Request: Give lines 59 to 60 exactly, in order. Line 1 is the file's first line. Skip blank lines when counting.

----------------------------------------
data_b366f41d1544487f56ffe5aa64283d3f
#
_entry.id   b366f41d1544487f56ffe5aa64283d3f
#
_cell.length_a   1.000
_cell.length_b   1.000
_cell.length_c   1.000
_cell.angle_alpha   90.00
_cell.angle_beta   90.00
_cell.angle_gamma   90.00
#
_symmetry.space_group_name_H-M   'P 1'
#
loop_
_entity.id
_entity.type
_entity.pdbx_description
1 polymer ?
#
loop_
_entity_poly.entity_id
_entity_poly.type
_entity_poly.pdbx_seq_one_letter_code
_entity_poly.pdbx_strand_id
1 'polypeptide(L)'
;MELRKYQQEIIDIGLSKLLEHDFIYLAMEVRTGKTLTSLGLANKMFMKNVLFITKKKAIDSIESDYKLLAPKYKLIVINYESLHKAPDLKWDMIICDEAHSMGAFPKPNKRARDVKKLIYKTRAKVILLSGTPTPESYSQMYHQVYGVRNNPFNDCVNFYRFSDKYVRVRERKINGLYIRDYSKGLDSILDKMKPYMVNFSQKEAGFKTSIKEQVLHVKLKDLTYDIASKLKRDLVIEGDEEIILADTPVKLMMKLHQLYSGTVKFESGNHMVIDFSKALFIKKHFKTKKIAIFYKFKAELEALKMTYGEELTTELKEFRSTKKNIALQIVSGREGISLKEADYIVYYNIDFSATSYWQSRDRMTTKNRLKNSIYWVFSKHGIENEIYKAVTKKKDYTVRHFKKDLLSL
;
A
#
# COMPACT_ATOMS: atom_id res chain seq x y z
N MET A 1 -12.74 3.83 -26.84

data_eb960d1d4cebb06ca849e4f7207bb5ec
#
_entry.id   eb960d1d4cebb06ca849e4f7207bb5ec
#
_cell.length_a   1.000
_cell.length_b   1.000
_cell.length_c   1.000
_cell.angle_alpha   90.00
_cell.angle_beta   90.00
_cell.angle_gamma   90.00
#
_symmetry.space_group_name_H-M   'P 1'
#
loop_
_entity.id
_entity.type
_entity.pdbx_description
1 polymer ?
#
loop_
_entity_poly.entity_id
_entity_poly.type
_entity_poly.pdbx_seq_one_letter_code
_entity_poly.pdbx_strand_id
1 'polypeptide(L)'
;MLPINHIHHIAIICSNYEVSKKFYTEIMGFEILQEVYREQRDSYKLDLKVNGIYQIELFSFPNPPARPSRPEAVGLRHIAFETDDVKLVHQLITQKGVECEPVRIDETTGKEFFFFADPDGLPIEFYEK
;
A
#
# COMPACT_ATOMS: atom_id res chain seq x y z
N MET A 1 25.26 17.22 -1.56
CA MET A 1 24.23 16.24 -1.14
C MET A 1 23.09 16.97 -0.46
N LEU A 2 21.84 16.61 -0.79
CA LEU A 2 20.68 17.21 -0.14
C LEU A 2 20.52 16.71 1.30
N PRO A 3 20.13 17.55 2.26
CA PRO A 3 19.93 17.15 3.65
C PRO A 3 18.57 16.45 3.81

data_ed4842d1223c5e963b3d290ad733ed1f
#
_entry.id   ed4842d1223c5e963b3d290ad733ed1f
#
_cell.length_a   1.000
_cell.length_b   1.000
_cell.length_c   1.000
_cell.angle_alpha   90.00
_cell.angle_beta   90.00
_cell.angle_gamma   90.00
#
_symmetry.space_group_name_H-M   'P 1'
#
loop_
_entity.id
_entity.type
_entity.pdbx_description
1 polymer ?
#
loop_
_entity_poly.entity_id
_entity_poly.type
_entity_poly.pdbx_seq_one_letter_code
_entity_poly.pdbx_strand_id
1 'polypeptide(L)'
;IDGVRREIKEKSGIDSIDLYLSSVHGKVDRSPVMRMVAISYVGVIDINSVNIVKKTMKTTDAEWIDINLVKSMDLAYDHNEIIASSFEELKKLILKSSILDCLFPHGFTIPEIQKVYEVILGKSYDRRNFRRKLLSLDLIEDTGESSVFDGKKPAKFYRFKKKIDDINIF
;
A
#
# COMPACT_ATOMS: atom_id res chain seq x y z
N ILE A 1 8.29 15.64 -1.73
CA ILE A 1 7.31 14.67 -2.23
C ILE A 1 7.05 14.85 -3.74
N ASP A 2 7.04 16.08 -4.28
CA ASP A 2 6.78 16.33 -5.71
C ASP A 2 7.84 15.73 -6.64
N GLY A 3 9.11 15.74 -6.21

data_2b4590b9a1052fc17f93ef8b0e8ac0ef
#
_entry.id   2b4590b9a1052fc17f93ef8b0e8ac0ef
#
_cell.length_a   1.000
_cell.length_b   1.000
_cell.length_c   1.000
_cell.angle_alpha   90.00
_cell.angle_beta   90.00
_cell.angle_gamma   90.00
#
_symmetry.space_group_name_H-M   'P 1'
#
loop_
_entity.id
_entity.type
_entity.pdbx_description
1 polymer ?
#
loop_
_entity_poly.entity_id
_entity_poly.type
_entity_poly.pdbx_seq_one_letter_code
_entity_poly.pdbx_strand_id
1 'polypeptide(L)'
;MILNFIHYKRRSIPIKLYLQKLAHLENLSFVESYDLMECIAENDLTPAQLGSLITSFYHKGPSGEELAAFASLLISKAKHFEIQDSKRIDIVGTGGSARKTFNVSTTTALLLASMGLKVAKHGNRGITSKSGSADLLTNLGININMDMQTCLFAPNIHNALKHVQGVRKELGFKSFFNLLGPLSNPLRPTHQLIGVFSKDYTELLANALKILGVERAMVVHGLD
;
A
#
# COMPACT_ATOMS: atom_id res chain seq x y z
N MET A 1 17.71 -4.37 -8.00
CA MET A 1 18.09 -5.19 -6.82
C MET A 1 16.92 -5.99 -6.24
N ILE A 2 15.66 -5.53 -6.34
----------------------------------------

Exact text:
A
#